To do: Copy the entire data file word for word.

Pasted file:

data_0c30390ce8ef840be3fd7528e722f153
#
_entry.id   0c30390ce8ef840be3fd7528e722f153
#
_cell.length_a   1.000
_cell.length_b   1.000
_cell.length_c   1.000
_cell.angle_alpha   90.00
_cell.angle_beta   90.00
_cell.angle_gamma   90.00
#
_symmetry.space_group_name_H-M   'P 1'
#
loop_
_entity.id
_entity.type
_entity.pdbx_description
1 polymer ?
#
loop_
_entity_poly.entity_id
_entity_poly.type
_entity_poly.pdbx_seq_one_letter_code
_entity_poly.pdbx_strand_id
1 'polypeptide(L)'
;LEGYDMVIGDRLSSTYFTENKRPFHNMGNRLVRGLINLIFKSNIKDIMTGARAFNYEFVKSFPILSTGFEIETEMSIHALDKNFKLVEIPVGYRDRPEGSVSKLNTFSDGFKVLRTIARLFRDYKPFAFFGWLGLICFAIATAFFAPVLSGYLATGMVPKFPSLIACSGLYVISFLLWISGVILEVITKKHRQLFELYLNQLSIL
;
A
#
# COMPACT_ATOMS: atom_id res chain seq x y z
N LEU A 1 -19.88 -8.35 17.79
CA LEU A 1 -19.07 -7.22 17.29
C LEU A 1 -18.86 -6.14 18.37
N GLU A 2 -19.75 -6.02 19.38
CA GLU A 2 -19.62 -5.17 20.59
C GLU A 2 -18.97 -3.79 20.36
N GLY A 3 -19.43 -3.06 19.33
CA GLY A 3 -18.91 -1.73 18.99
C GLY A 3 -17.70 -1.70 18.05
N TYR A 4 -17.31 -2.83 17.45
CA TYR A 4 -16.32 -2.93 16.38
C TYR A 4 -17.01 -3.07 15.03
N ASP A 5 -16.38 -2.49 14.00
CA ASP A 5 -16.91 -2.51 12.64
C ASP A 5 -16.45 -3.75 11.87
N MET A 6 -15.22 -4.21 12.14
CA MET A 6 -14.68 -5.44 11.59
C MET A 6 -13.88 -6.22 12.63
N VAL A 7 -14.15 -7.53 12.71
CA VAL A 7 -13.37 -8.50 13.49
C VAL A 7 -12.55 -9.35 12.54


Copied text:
data_0c30390ce8ef840be3fd7528e722f153
#
_entry.id   0c30390ce8ef840be3fd7528e722f153
#
_cell.length_a   1.000
_cell.length_b   1.000
_cell.length_c   1.000
_cell.angle_alpha   90.00
_cell.angle_beta   90.00
_cell.angle_gamma   90.00
#
_symmetry.space_group_name_H-M   'P 1'
#
loop_
_entity.id
_entity.type
_entity.pdbx_description
1 polymer ?
#
loop_
_entity_poly.entity_id
_entity_poly.type
_entity_poly.pdbx_seq_one_letter_code
_entity_poly.pdbx_strand_id
1 'polypeptide(L)'
;LEGYDMVIGDRLSSTYFTENKRPFHNMGNRLVRGLINLIFKSNIKDIMTGARAFNYEFVKSFPILSTGFEIETEMSIHALDKNFKLVEIPVGYRDRPEGSVSKLNTFSDGFKVLRTIARLFRDYKPFAFFGWLGLICFAIATAFFAPVLSGYLATGMVPKFPSLIACSGLYVISFLLWISGVILEVITKKHRQLFELYLNQLSIL
;
A
#
# COMPACT_ATOMS: atom_id res chain seq x y z
N LEU A 1 -19.88 -8.35 17.79
CA LEU A 1 -19.07 -7.22 17.29
C LEU A 1 -18.86 -6.14 18.37
N GLU A 2 -19.75 -6.02 19.38
CA GLU A 2 -19.62 -5.17 20.59
C GLU A 2 -18.97 -3.79 20.36
N GLY A 3 -19.43 -3.06 19.33
CA GLY A 3 -18.91 -1.73 18.99
C GLY A 3 -17.70 -1.70 18.05
N TYR A 4 -17.31 -2.83 17.45
CA TYR A 4 -16.32 -2.93 16.38
C TYR A 4 -17.01 -3.07 15.03
N ASP A 5 -16.38 -2.49 14.00
CA ASP A 5 -16.91 -2.51 12.64
C ASP A 5 -16.45 -3.75 11.87
N MET A 6 -15.22 -4.21 12.14
CA MET A 6 -14.68 -5.44 11.59
C MET A 6 -13.88 -6.22 12.63
N VAL A 7 -14.15 -7.53 12.71
CA VAL A 7 -13.37 -8.50 13.49
C VAL A 7 -12.55 -9.35 12.54